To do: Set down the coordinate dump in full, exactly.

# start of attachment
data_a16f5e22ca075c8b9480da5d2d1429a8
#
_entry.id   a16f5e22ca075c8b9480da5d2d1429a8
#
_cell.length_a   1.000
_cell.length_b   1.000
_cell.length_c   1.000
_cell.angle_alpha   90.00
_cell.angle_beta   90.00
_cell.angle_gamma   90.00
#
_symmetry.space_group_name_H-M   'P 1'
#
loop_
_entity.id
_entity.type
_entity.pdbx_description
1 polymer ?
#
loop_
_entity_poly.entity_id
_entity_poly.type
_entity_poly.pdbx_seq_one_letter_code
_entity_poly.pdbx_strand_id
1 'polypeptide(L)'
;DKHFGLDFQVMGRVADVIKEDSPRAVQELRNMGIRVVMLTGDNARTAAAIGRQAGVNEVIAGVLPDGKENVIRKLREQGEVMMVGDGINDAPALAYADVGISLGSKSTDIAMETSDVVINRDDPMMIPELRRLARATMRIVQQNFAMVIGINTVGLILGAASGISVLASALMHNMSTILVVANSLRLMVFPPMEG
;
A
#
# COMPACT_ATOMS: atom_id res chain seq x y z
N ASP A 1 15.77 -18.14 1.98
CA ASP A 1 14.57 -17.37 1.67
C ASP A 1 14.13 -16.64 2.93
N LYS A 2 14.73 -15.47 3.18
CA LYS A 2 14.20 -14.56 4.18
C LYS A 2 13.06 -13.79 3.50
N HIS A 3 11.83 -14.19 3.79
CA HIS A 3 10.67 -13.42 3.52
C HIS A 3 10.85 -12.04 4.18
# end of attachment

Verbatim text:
data_a16f5e22ca075c8b9480da5d2d1429a8
#
_entry.id   a16f5e22ca075c8b9480da5d2d1429a8
#
_cell.length_a   1.000
_cell.length_b   1.000
_cell.length_c   1.000
_cell.angle_alpha   90.00
_cell.angle_beta   90.00
_cell.angle_gamma   90.00
#
_symmetry.space_group_name_H-M   'P 1'
#
loop_
_entity.id
_entity.type
_entity.pdbx_description
1 polymer ?
#
loop_
_entity_poly.entity_id
_entity_poly.type
_entity_poly.pdbx_seq_one_letter_code
_entity_poly.pdbx_strand_id
1 'polypeptide(L)'
;DKHFGLDFQVMGRVADVIKEDSPRAVQELRNMGIRVVMLTGDNARTAAAIGRQAGVNEVIAGVLPDGKENVIRKLREQGEVMMVGDGINDAPALAYADVGISLGSKSTDIAMETSDVVINRDDPMMIPELRRLARATMRIVQQNFAMVIGINTVGLILGAASGISVLASALMHNMSTILVVANSLRLMVFPPMEG
;
A
#
# COMPACT_ATOMS: atom_id res chain seq x y z
N ASP A 1 15.77 -18.14 1.98
CA ASP A 1 14.57 -17.37 1.67
C ASP A 1 14.13 -16.64 2.93
N LYS A 2 14.73 -15.47 3.18
CA LYS A 2 14.20 -14.56 4.18
C LYS A 2 13.06 -13.79 3.50
N HIS A 3 11.83 -14.19 3.79
CA HIS A 3 10.67 -13.42 3.52
C HIS A 3 10.85 -12.04 4.18